Music Reviews

The Futureheads Rant

(Nul Records) Buy it from Insound Rating - 8/10

I started the morning with the exciting intention of listening to The Futureheads’ new album Rant after my morning coffee. As I drank my coffee and ate my cinnamon toast crunch I wondered what the new album would be like. I have always been a fan of the post-punk revival band (in fact I love almost all of the post-punk revival bands such as Franz Ferdinand, The Rakes, The Rapture, etc.) and I tried to picture the album in my head. Then Meantime, by The Futureheads off their self-titled debut, got stuck in my head. It was a pleasant tune to think about and I hoped that the new album would be similar (i.e. similarly awesome) to that track.

The new album Rant began, surprisingly, with the track Meantime. But in this version of the song there were no drums, no guitars, no bass, only vocals. I tilted my head questioningly at my computer screen. I skipped forward one, two, three whole tracks. Not a single instrument. A quick Wikipedia search will tell you that Rant is completely a cappella. There is no instrumentation beyond the four members of The Futureheads’ voices (the last Futureheads album The Chaos ends with an a cappella tune. I guess we should have seen this coming). Following the a cappella version of the song Meantime comes an astounding cover of The Black Eyed Peas song Meet Me Halfway. By this point in the listen I was laughing hysterically.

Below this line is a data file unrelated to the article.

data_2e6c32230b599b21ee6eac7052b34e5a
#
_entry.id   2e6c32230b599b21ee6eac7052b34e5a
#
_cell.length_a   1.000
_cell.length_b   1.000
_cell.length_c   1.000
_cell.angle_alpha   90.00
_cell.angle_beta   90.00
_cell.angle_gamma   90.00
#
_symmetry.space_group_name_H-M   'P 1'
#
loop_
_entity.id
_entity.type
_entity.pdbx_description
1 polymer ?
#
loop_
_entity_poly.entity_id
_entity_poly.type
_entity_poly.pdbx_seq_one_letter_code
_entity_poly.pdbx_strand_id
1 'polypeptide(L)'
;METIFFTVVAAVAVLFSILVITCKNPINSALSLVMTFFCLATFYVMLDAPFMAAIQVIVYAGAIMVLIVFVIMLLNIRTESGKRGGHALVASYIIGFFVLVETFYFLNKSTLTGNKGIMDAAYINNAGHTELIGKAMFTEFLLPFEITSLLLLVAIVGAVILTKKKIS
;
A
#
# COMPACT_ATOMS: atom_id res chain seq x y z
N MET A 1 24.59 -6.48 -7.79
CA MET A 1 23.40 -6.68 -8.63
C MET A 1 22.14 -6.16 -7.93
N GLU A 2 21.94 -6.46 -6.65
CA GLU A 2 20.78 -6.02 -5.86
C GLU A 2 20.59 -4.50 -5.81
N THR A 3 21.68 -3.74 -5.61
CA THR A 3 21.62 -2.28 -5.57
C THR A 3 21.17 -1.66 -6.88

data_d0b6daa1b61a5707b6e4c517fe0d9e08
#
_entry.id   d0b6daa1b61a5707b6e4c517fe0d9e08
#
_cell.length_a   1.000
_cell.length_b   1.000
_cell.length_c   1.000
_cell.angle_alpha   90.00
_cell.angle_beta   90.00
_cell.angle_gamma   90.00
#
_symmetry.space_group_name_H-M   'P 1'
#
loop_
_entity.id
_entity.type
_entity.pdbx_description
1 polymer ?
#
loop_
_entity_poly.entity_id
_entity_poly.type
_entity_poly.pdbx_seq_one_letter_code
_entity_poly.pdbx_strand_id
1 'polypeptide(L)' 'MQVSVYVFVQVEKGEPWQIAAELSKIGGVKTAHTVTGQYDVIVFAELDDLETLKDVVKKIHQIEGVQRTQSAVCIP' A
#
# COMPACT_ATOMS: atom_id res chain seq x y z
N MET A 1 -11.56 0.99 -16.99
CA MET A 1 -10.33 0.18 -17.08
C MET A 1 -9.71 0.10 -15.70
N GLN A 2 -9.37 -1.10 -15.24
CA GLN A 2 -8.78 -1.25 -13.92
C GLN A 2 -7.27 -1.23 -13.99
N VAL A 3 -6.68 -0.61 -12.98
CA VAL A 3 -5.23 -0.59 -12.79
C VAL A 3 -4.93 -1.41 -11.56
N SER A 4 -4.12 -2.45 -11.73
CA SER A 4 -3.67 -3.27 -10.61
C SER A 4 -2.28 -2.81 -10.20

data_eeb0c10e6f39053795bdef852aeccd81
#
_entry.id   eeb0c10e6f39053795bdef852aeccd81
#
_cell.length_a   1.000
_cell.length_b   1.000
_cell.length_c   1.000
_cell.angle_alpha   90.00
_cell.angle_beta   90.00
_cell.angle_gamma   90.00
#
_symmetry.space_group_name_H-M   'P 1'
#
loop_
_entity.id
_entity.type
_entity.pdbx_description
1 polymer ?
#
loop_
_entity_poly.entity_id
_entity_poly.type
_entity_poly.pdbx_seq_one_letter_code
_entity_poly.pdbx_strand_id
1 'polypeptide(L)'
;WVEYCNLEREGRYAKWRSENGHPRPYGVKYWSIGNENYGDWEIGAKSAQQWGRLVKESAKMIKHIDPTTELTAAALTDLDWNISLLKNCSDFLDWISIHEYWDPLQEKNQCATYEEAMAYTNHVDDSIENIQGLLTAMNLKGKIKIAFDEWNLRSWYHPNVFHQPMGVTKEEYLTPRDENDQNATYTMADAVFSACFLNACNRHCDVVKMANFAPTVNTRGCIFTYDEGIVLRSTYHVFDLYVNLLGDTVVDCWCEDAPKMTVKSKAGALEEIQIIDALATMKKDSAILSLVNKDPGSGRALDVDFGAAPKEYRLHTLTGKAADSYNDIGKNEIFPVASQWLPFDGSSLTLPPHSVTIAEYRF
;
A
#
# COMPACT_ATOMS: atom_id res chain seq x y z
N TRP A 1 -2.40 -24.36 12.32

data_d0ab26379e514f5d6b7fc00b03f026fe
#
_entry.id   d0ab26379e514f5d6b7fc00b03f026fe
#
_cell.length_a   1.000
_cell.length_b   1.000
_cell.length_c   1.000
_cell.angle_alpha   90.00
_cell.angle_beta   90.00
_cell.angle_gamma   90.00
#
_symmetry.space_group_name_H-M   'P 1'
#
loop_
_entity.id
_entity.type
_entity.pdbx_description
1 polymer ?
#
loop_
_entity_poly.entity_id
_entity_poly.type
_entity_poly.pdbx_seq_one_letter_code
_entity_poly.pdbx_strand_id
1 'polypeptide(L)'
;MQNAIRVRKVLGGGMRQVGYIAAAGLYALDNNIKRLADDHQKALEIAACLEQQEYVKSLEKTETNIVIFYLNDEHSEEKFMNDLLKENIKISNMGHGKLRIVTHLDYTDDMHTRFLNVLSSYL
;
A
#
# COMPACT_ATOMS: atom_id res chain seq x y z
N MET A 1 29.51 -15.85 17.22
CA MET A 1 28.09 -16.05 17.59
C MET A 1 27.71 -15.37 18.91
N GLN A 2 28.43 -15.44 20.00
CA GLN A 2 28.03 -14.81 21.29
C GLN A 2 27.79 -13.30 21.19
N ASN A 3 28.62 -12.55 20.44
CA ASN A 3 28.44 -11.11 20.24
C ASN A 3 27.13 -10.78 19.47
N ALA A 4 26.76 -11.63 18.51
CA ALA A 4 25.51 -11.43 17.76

Don’t dismiss the album though. Rant has much more to offer than gimmicky goodness. While tunes like Meet Me Halfway and Robot (Robot which was funny in its original version from their Nul Book Standard EP) will make you giggle endlessly, tracks like Thursday and No.1 Hit In Heaven have a melancholic beauty to them. The Futureheads have always had a biting and sardonic sense of humor in their songs but coupled with their dazzling ear for melody there was always a complexity to the band; a complexity which Rant is not lacking in.

Rant also makes clear reference to an older England where a cappella wasn’t listened to with an eye roll and a smirk like it is today. The Keeper is a narrative set in a medieval England. It comes after the cover of Sumer Is Icumen In which is in fact an old English tune dating back to the thirteenth century. Post-Punk’s signature trait is its heavy use of guitars mixed with danceable yet aggressive rhythms. The Futureheads have always had this, but it wasn’t their selling point. The Futureheads’ talent lies within their melodies. Each one of the four members has a crystal clear voice and the band has always utilized every single one of them. Rant is not a gimmick. It is clever and witty like the band is want to be, but when listening to Rant I stopped caring about the lack of instruments and simply enjoyed myself. Such tasty, addictive, and intelligent sounds shouldn’t be disregarded.